Dick Whittington and His Cat ~ Oxford Playhouse

Star rating: ****

The age old tradition of pantomime is not only alive in Oxford but it’s revitalised, re-energised, refreshing and stands a good chance of attracting new audiences in to the theatre. There aren’t many (if any) pantomimes that offer up a version of the popular Nirvana hit ‘Smells Like Teen Spirit’ among their musical numbers and there are also inspired incarnations of show tunes from ‘Hamilton‘ and ‘Les Miserables‘ too. Of course there’s a spot of ‘Baby Shark‘ because it’s been the gimmick hit of the year, however on the whole ‘Dick Whittington and His Cat‘ is pushing the boundaries, breaking the norm and with a punchy script courtesy of Steve Marmion – and he’s directed this fast-paced festive treat too.

Dick Whittington Oxford Playhouse CREDIT Geraint Lewis

Like every good pantomime, there’s a Dame, in this case Sarah the Cook played by the effervescent Paul Barnhill. There’s a ‘thigh slapping’ male lead who has a penchant for remote controlled cars, naturally given the pantomime title, he’s called Dick, played by returning leading man, Ricky Oakley – it’s easy to see why he was a hit with last year’s audience, this genre of theatre appears to come very naturally to him. There’s Fairy Bowbells played by Waterloo Road alumni, Rebecca Craven, she’s a power vocalist and her energy is infectious. As Alice Fitzwarren, Adrianna Bertola isn’t your typical leading lady, she’s feisty, full of attitude and knows what she wants – exactly the sort of role model that kids ought to see, in my humble opinion. Max Olesker cuts a menacing figure as King Rat, the audience were quick to boo him and his performance of ‘Bad Rodent’ was one of the many highlights of the panto. Stealing the show with his incredible dance moves, slick style and gift guarding was Alessandro Babalola as the cat. A more groovy cat you couldn’t wish to meet!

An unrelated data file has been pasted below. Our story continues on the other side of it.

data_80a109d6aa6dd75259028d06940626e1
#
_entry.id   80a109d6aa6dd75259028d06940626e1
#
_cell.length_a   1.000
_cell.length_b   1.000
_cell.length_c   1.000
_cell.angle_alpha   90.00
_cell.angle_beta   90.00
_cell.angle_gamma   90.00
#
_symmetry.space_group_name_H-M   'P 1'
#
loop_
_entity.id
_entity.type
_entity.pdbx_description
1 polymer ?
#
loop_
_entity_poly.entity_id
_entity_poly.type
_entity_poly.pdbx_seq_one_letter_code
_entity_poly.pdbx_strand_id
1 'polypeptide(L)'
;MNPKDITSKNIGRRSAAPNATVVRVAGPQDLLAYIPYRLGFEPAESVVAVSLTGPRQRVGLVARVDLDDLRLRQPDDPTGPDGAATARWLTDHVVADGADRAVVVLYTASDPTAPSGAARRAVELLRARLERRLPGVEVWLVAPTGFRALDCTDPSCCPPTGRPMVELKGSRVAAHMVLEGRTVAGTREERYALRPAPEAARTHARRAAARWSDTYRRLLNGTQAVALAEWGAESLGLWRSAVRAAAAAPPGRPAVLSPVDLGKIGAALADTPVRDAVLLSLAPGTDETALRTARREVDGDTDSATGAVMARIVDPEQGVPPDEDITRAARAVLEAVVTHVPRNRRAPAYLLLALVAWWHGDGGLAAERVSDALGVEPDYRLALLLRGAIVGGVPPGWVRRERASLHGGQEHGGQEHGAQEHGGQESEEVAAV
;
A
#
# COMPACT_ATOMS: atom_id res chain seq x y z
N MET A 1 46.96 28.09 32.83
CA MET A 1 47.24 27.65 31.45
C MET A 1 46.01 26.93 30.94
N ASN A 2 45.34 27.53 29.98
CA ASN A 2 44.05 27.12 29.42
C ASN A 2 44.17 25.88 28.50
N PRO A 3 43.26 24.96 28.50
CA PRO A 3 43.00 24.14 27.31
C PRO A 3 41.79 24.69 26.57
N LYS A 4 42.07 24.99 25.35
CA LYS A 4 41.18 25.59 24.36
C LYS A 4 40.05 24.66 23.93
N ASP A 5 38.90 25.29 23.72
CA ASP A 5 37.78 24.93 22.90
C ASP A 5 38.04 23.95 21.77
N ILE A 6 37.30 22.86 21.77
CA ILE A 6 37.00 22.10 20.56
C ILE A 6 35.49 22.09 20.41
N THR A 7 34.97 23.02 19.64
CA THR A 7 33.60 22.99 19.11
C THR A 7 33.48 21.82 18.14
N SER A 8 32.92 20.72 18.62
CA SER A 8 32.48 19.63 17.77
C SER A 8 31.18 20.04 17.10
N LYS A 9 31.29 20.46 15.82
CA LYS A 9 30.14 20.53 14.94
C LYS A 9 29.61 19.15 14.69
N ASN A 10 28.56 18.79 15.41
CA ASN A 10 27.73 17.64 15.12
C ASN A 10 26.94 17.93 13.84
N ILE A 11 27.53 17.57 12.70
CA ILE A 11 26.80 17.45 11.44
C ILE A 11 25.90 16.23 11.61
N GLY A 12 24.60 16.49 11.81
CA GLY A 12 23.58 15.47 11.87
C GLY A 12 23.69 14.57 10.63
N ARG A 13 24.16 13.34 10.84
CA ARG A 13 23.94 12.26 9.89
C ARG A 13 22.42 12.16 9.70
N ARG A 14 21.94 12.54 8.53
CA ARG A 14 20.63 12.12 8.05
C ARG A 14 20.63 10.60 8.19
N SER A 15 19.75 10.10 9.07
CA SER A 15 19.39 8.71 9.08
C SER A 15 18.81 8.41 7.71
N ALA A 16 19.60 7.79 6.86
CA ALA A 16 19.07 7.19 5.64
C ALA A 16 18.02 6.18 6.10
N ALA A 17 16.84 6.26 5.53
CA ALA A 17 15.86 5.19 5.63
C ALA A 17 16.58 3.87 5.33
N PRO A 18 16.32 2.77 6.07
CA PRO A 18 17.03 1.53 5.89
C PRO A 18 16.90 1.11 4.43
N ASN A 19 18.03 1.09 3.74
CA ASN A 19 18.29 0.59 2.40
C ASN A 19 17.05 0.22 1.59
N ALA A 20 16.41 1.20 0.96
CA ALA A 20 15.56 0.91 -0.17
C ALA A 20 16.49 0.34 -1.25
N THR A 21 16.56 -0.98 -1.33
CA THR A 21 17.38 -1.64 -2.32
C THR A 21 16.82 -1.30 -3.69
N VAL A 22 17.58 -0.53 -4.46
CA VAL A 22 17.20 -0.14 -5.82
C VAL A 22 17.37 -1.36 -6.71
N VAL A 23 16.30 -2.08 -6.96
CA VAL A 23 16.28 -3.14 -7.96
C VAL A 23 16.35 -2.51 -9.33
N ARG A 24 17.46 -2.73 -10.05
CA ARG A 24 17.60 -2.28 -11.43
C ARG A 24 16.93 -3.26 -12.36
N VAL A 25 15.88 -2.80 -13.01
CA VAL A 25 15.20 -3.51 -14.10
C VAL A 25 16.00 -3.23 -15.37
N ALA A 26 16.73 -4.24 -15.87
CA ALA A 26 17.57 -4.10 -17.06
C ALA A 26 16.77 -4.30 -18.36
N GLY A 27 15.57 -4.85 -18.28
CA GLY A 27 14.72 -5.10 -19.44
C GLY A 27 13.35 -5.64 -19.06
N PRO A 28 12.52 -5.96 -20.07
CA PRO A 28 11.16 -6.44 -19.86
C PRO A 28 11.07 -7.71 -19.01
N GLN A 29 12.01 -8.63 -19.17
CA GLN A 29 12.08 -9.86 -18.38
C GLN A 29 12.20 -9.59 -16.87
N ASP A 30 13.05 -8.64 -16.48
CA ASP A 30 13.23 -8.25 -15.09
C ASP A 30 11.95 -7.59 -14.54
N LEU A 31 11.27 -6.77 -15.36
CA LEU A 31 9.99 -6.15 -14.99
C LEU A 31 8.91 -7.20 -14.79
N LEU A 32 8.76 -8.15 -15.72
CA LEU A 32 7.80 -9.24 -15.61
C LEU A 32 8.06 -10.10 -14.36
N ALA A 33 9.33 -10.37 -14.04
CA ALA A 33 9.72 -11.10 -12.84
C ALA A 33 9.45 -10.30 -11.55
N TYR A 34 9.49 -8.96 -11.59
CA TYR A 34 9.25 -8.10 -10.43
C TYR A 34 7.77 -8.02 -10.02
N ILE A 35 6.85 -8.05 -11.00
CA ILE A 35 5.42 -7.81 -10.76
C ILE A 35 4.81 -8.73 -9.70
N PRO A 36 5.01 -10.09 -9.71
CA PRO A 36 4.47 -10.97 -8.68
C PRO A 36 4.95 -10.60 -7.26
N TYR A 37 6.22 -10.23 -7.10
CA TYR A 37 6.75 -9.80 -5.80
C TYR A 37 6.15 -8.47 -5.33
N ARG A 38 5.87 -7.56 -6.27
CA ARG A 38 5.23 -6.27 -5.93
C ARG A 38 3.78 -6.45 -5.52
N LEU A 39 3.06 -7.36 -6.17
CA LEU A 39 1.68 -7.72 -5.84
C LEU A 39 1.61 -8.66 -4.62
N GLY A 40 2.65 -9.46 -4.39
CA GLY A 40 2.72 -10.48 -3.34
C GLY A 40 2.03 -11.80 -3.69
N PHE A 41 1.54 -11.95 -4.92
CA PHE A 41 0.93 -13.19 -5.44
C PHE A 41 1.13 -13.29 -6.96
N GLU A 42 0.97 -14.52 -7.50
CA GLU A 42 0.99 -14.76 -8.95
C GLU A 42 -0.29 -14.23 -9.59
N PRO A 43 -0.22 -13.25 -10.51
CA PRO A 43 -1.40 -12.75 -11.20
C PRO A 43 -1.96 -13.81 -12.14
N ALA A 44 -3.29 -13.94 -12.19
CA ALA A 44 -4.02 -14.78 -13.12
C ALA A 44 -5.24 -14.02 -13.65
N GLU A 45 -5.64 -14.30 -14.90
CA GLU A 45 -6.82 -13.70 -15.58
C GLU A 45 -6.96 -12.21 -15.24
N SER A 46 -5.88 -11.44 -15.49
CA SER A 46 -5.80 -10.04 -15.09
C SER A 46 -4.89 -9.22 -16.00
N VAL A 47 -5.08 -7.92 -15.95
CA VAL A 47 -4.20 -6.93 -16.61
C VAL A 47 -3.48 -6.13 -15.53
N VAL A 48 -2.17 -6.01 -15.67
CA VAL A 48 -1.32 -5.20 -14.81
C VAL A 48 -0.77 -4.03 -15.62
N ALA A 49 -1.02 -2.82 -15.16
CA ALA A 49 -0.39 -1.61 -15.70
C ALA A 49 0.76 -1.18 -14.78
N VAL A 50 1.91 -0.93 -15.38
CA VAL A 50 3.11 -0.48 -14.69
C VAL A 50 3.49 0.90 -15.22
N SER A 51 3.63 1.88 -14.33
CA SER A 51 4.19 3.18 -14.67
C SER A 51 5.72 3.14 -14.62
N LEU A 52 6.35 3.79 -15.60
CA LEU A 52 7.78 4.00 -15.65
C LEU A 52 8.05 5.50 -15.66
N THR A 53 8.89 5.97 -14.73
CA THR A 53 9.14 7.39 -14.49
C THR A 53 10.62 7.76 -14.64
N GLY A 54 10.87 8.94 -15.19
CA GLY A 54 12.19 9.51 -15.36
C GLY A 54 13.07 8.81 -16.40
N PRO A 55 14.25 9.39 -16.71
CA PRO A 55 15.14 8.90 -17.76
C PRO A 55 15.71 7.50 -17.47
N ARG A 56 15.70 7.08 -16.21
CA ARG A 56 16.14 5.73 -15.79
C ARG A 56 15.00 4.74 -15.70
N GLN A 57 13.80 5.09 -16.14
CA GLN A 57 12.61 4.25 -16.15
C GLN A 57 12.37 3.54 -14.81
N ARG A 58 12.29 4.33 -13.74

It’s a bolshie, ballsy jingle bow bells ball – it made a real change to see a unique take on the traditional script. It might have been slightly too radical for my septuagenarian parents, however my 4 year old was in his element and I had an amazing evening at the theatre.

Book your tickets here: Oxford_Playhouse

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